I'm sorry you are in pain, mums is managed a bit better now, she is on permanent steroids, wears a morphine patch plus takes other tablets too. She is on the plaquenil, but that can take a few months to kick in. She is still in pain but able to function. It has definetely improved, in the last 9 months she has only had 2 bad flares, and only one of them needed hospitalising until they got the pain under control. You really need to get back in touch with your Rheumatologist and say you can't function with this level of pain. Are you on steroids? They usually work quickly for mum when she has to up the amounts, and although are not ideal are a quick fix. At the moment they can't get her off the low dosage she is on as as soon as they reduce them the pain increases, but they are looking at other things too.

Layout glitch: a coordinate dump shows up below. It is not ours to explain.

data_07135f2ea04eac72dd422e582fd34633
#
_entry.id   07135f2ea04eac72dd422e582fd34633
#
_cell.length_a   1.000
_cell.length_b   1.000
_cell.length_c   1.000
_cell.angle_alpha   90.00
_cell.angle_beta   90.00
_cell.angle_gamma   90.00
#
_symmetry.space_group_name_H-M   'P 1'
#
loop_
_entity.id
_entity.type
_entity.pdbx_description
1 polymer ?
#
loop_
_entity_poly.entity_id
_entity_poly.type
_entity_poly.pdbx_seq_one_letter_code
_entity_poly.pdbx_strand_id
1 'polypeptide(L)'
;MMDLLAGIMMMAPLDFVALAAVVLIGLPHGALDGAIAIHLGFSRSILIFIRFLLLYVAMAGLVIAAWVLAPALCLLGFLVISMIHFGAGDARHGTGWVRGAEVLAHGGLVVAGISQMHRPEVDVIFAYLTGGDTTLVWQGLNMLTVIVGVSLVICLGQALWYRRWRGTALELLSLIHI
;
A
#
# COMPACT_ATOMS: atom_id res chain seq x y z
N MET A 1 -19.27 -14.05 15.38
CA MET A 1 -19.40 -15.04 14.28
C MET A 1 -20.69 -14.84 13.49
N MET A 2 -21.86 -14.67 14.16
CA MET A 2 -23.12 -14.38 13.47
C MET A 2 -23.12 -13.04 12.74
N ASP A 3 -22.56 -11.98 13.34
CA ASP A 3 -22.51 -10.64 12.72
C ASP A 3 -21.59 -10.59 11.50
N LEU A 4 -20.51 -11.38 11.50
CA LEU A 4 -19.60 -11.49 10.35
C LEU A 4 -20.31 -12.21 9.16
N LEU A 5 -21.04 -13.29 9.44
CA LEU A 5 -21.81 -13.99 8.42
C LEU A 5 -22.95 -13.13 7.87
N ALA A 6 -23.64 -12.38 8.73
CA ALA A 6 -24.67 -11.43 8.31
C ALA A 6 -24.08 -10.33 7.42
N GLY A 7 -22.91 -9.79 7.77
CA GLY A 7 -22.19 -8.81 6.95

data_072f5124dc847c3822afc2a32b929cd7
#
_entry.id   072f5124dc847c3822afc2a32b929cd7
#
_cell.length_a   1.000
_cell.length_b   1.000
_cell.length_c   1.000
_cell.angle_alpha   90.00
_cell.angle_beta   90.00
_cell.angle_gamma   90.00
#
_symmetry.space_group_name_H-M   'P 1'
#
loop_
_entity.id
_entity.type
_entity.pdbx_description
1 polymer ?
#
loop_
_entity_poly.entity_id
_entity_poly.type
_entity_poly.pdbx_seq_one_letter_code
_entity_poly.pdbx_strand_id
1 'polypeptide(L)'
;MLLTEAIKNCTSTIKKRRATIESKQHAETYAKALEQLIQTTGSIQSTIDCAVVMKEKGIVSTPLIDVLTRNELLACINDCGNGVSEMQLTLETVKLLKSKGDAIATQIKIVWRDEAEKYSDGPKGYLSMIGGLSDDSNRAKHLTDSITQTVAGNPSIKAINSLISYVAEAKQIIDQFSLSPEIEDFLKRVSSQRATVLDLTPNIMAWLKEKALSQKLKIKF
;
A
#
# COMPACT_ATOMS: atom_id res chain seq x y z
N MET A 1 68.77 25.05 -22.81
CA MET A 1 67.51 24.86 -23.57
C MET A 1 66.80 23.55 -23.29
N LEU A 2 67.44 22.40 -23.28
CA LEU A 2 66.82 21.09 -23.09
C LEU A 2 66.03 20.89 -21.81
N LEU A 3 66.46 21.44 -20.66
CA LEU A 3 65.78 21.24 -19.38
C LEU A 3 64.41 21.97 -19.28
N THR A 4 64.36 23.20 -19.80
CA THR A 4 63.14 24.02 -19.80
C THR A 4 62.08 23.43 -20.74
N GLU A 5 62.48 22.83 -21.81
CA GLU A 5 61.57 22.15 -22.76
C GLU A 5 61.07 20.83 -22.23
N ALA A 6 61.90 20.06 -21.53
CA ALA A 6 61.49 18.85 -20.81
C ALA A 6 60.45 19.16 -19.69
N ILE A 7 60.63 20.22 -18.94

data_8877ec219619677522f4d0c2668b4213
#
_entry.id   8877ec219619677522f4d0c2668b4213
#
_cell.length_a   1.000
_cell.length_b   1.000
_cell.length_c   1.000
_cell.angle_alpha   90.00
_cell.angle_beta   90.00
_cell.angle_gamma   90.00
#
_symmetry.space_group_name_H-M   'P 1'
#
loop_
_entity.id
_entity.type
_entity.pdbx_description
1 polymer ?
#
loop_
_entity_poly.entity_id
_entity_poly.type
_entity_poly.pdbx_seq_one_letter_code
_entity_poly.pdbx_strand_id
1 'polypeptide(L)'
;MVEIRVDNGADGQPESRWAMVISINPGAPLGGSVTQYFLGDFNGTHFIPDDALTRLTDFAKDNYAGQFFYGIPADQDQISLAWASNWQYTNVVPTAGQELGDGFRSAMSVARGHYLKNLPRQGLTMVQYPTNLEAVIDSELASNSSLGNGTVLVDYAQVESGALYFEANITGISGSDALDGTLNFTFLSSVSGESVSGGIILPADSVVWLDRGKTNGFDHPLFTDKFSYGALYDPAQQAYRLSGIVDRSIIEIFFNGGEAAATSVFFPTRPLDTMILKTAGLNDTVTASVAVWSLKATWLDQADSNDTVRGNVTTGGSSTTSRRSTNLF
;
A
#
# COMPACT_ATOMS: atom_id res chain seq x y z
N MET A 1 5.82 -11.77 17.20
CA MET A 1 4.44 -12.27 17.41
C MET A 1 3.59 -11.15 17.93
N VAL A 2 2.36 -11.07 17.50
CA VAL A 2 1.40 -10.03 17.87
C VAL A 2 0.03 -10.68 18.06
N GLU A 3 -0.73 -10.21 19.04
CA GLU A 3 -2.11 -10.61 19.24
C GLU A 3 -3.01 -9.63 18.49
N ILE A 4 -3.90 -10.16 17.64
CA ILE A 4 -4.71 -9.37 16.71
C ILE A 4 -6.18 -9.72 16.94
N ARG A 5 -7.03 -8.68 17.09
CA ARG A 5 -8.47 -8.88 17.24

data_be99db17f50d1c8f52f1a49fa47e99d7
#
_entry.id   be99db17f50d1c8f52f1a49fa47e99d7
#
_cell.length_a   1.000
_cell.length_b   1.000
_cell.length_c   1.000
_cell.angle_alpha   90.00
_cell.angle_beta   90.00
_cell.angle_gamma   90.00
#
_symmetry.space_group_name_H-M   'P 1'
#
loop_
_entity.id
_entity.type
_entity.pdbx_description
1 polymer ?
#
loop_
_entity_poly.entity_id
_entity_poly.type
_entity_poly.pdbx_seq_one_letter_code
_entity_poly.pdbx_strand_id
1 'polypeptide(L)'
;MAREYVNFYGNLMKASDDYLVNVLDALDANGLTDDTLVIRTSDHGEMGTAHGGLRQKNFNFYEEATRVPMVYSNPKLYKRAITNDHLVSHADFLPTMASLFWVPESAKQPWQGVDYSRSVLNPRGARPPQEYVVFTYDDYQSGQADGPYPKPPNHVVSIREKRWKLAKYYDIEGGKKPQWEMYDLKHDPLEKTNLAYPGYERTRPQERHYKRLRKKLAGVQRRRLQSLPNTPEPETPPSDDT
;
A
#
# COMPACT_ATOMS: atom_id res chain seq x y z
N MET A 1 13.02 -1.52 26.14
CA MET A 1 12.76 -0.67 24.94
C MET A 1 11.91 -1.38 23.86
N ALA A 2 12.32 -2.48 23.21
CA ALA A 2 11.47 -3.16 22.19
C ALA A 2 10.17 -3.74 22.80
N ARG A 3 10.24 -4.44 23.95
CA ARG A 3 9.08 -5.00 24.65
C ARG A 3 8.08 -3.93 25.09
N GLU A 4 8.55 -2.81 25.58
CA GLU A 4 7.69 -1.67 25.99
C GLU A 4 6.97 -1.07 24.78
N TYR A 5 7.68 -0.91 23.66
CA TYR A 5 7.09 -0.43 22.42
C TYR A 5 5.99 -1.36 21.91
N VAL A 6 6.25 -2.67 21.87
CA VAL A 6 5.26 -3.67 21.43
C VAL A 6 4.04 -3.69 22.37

Sorry for the rambling post, if there is anything I can get info on for you I will try, but I may be dipping in and out of MN as the kids are off and I am meant to be packing to go and see mum tomorrow!

rubytwokids Thu 30-Jul-09 21:39:58

Thank you so much, Stealthpolarbear and Mankyscotslass! Stealth, I think dh does realise, which is partly why he is as he is at the moment - it's scary stuff and I can understand him wanting to back off a bit. Just wish he wouldn't! He's not usually like it. Mind you, I am usually much better!